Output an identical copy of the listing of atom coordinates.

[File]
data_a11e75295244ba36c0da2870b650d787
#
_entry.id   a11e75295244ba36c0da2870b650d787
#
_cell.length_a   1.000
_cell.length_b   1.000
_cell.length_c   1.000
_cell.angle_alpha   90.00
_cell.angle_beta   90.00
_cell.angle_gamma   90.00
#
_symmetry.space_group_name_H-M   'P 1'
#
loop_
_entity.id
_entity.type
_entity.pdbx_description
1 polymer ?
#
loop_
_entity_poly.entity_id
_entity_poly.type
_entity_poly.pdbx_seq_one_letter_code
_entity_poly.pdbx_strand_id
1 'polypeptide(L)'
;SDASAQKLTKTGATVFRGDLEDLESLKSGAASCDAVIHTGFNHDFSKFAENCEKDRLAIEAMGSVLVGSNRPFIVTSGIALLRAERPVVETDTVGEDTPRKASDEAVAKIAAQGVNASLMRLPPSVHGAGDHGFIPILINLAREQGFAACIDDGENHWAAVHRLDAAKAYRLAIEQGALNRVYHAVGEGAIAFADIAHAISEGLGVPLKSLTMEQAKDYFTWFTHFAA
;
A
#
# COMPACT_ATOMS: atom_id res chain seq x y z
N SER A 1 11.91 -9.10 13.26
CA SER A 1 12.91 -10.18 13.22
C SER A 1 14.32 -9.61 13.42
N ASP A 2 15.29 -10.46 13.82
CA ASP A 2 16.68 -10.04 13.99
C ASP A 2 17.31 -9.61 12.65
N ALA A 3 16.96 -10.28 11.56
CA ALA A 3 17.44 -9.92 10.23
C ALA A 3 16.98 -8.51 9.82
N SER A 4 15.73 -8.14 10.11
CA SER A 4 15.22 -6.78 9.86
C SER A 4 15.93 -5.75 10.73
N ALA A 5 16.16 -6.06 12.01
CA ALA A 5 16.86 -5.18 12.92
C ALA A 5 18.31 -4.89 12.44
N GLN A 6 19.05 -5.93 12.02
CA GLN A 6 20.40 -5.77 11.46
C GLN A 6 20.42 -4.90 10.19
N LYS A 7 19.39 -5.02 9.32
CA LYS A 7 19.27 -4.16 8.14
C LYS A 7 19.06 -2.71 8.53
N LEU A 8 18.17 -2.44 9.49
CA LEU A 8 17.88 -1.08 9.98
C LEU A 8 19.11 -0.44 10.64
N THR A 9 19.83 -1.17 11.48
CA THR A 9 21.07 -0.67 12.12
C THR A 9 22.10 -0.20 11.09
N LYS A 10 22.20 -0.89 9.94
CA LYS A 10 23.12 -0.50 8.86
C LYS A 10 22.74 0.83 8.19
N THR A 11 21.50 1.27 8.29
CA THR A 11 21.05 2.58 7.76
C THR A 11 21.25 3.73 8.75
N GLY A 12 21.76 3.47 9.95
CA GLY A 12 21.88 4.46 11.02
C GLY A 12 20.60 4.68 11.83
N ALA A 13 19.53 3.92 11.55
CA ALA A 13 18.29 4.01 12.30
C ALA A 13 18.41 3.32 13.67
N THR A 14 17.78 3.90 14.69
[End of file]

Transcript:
data_a11e75295244ba36c0da2870b650d787
#
_entry.id   a11e75295244ba36c0da2870b650d787
#
_cell.length_a   1.000
_cell.length_b   1.000
_cell.length_c   1.000
_cell.angle_alpha   90.00
_cell.angle_beta   90.00
_cell.angle_gamma   90.00
#
_symmetry.space_group_name_H-M   'P 1'
#
loop_
_entity.id
_entity.type
_entity.pdbx_description
1 polymer ?
#
loop_
_entity_poly.entity_id
_entity_poly.type
_entity_poly.pdbx_seq_one_letter_code
_entity_poly.pdbx_strand_id
1 'polypeptide(L)'
;SDASAQKLTKTGATVFRGDLEDLESLKSGAASCDAVIHTGFNHDFSKFAENCEKDRLAIEAMGSVLVGSNRPFIVTSGIALLRAERPVVETDTVGEDTPRKASDEAVAKIAAQGVNASLMRLPPSVHGAGDHGFIPILINLAREQGFAACIDDGENHWAAVHRLDAAKAYRLAIEQGALNRVYHAVGEGAIAFADIAHAISEGLGVPLKSLTMEQAKDYFTWFTHFAA
;
A
#
# COMPACT_ATOMS: atom_id res chain seq x y z
N SER A 1 11.91 -9.10 13.26
CA SER A 1 12.91 -10.18 13.22
C SER A 1 14.32 -9.61 13.42
N ASP A 2 15.29 -10.46 13.82
CA ASP A 2 16.68 -10.04 13.99
C ASP A 2 17.31 -9.61 12.65
N ALA A 3 16.96 -10.28 11.56
CA ALA A 3 17.44 -9.92 10.23
C ALA A 3 16.98 -8.51 9.82
N SER A 4 15.73 -8.14 10.11
CA SER A 4 15.22 -6.78 9.86
C SER A 4 15.93 -5.75 10.73
N ALA A 5 16.16 -6.06 12.01
CA ALA A 5 16.86 -5.18 12.92
C ALA A 5 18.31 -4.89 12.44
N GLN A 6 19.05 -5.93 12.02
CA GLN A 6 20.40 -5.77 11.46
C GLN A 6 20.42 -4.90 10.19
N LYS A 7 19.39 -5.02 9.32
CA LYS A 7 19.27 -4.16 8.14
C LYS A 7 19.06 -2.71 8.53
N LEU A 8 18.17 -2.44 9.49
CA LEU A 8 17.88 -1.08 9.98
C LEU A 8 19.11 -0.44 10.64
N THR A 9 19.83 -1.17 11.48
CA THR A 9 21.07 -0.67 12.12
C THR A 9 22.10 -0.20 11.09
N LYS A 10 22.20 -0.89 9.94
CA LYS A 10 23.12 -0.50 8.86
C LYS A 10 22.74 0.83 8.19
N THR A 11 21.50 1.27 8.29
CA THR A 11 21.05 2.58 7.76
C THR A 11 21.25 3.73 8.75
N GLY A 12 21.76 3.47 9.95
CA GLY A 12 21.88 4.46 11.02
C GLY A 12 20.60 4.68 11.83
N ALA A 13 19.53 3.92 11.55
CA ALA A 13 18.29 4.01 12.30
C ALA A 13 18.41 3.32 13.67
N THR A 14 17.78 3.90 14.69